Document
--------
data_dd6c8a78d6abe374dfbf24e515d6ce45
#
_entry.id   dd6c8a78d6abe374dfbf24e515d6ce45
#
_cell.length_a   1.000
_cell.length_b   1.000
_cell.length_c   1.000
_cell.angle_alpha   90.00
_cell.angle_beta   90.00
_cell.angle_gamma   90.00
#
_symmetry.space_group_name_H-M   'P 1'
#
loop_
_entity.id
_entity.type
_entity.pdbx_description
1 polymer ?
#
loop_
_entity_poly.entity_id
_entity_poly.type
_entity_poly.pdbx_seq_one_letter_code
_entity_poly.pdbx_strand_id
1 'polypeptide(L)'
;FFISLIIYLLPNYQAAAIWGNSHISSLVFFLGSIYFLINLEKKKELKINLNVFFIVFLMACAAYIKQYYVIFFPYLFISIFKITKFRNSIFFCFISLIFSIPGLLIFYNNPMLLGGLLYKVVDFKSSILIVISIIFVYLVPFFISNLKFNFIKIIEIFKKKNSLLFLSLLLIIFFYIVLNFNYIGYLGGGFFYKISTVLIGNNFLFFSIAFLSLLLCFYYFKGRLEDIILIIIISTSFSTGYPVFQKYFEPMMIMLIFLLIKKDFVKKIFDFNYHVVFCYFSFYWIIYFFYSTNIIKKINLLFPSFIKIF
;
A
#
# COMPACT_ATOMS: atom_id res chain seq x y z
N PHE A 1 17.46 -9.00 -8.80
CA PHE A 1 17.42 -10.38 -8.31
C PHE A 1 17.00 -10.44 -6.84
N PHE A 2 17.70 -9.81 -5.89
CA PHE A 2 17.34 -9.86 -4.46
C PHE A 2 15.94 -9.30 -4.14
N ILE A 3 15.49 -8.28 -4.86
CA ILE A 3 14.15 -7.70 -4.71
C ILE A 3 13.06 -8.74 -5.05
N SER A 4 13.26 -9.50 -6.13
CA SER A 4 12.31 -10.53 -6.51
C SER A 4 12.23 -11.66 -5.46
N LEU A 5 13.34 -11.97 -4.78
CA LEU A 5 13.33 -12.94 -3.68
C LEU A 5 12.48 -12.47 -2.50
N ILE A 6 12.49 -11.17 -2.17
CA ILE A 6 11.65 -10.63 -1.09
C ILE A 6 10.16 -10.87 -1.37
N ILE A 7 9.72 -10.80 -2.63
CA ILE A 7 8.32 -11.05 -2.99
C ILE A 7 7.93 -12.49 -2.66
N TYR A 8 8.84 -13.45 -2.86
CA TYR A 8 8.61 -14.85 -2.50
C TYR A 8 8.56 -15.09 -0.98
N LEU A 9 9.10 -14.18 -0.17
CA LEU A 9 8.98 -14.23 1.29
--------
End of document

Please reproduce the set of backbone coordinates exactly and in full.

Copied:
data_dd6c8a78d6abe374dfbf24e515d6ce45
#
_entry.id   dd6c8a78d6abe374dfbf24e515d6ce45
#
_cell.length_a   1.000
_cell.length_b   1.000
_cell.length_c   1.000
_cell.angle_alpha   90.00
_cell.angle_beta   90.00
_cell.angle_gamma   90.00
#
_symmetry.space_group_name_H-M   'P 1'
#
loop_
_entity.id
_entity.type
_entity.pdbx_description
1 polymer ?
#
loop_
_entity_poly.entity_id
_entity_poly.type
_entity_poly.pdbx_seq_one_letter_code
_entity_poly.pdbx_strand_id
1 'polypeptide(L)'
;FFISLIIYLLPNYQAAAIWGNSHISSLVFFLGSIYFLINLEKKKELKINLNVFFIVFLMACAAYIKQYYVIFFPYLFISIFKITKFRNSIFFCFISLIFSIPGLLIFYNNPMLLGGLLYKVVDFKSSILIVISIIFVYLVPFFISNLKFNFIKIIEIFKKKNSLLFLSLLLIIFFYIVLNFNYIGYLGGGFFYKISTVLIGNNFLFFSIAFLSLLLCFYYFKGRLEDIILIIIISTSFSTGYPVFQKYFEPMMIMLIFLLIKKDFVKKIFDFNYHVVFCYFSFYWIIYFFYSTNIIKKINLLFPSFIKIF
;
A
#
# COMPACT_ATOMS: atom_id res chain seq x y z
N PHE A 1 17.46 -9.00 -8.80
CA PHE A 1 17.42 -10.38 -8.31
C PHE A 1 17.00 -10.44 -6.84
N PHE A 2 17.70 -9.81 -5.89
CA PHE A 2 17.34 -9.86 -4.46
C PHE A 2 15.94 -9.30 -4.14
N ILE A 3 15.49 -8.28 -4.86
CA ILE A 3 14.15 -7.70 -4.71
C ILE A 3 13.06 -8.74 -5.05
N SER A 4 13.26 -9.50 -6.13
CA SER A 4 12.31 -10.53 -6.51
C SER A 4 12.23 -11.66 -5.46
N LEU A 5 13.34 -11.97 -4.78
CA LEU A 5 13.33 -12.94 -3.68
C LEU A 5 12.48 -12.47 -2.50
N ILE A 6 12.49 -11.17 -2.17
CA ILE A 6 11.65 -10.63 -1.09
C ILE A 6 10.16 -10.87 -1.37
N ILE A 7 9.72 -10.80 -2.63
CA ILE A 7 8.32 -11.05 -2.99
C ILE A 7 7.93 -12.49 -2.66
N TYR A 8 8.84 -13.45 -2.86
CA TYR A 8 8.61 -14.85 -2.50
C TYR A 8 8.56 -15.09 -0.98
N LEU A 9 9.10 -14.18 -0.17
CA LEU A 9 8.98 -14.23 1.29